Fukushima to Use Rare Pokemon to Lure Tourists Back

Japan is planning to use Pokemon Go to lure tourists back to its quake hit regions, including in the radiation affected prefecture of Fukushima.
(Article by SBS News)

Officials for four prefectures in Japan have announced they are partnering with the Japanese subsidiary of Niantic, the US company behind the Pokemon Go game.

They hope that creating virtual attractions in the popular location-based game will help draw people back to the natural disaster affected areas.

Iwate, Miyagi and Fukushima prefectures are located in the north of the country and were heavily impacted by the 2011 earthquake and tsunami.

Kumamoto, located in southern Japan, suffered a series of earthquakes in April this year.

epa02636333 A handout image made available 16 March 2011 by Japanese Fukushima nuclear plant operator Tokyo Electric Power Co (TEPCO), showing the destruction and white smoke from reactor block 3 (L) and remains of reactor block number 4 (R), after both blocks suffered heavy damage following explosions. White smoke was seen rising from reactor number 3 at the plant in Fukushima that is home to six reactors after a fire broke out for a second day at reactor number 4. About 50 workers remained at the plant to try to cool down the reactors. Radioactive emissions at the plant reached record levels overnight. The inner shell of a quake- and tsunami-damaged nuclear reactor in Japan might be damaged and radiation was so high there that employees were ordered out of the complex, the government‘s top spokesman Chief Cabinet Secretary Yukio Edano said.  EPA/TEPCO/HANDOUT  EDITORIAL USE ONLY/NO SALES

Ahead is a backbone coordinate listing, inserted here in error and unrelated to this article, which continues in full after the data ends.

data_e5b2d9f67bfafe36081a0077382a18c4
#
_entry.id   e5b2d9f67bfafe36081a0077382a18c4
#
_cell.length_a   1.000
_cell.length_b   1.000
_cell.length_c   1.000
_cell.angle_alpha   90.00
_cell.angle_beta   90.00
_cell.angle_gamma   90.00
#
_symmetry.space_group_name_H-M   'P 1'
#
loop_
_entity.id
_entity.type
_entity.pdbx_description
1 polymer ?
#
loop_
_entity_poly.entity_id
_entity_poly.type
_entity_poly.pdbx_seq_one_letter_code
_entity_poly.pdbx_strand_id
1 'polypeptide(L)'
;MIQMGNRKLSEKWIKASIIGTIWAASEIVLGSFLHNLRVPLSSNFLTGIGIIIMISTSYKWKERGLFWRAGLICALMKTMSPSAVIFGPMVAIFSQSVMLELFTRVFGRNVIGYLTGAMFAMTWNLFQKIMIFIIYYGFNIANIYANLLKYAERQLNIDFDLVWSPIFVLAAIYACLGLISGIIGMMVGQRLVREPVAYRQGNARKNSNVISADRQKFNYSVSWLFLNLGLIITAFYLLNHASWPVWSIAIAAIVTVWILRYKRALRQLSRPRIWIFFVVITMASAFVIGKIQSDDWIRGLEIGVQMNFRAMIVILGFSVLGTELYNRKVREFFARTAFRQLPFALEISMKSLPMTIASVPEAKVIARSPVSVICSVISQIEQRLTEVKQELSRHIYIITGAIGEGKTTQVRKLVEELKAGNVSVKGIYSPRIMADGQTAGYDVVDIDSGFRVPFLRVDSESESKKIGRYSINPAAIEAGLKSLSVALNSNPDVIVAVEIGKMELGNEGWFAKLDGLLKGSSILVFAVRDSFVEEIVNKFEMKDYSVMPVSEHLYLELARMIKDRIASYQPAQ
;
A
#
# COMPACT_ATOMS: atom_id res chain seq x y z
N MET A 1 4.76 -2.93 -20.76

A handout image made available 16 March 2011 by Japanese Fukushima nuclear plant operator TEPCO. (AAP)

The game is already live in Japan, but players would find extra goodies in the four prefectures under the plan.

Game-makers will add more PokeStops – places where treasured items can be found, and more Pokemon Gyms – locations where people can meet and send their captured monsters into battle.

Officials say they will also place more rare Pokemon in the areas for players to hunt.

Tourism promotions say that less than 10 per cent  of Fukushima is affected by radiation exclusion zones, insisting that other areas are safe to visit.

Officials in Miyagi, Iwate and Fukushima have also been planning ‘recovery tours’ in which guides take visitors to sites affected by the disasters.

But there are limits.

Tokyo Electric Power Company Holdings, TEPCO, reportedly had to request game developers to prevent Pokemon from spawning in radiation affected areas of Fukushima, to avoid drawing players into hazardous areas.

Nuclear reactors at the Fukushima Daiichi Nuclear Power Plant suffered meltdowns as a result of the 2011 earthquake and tsunami, and TEPCO says they recently found Pokemon at the site.

Read more at: sbs.com.au

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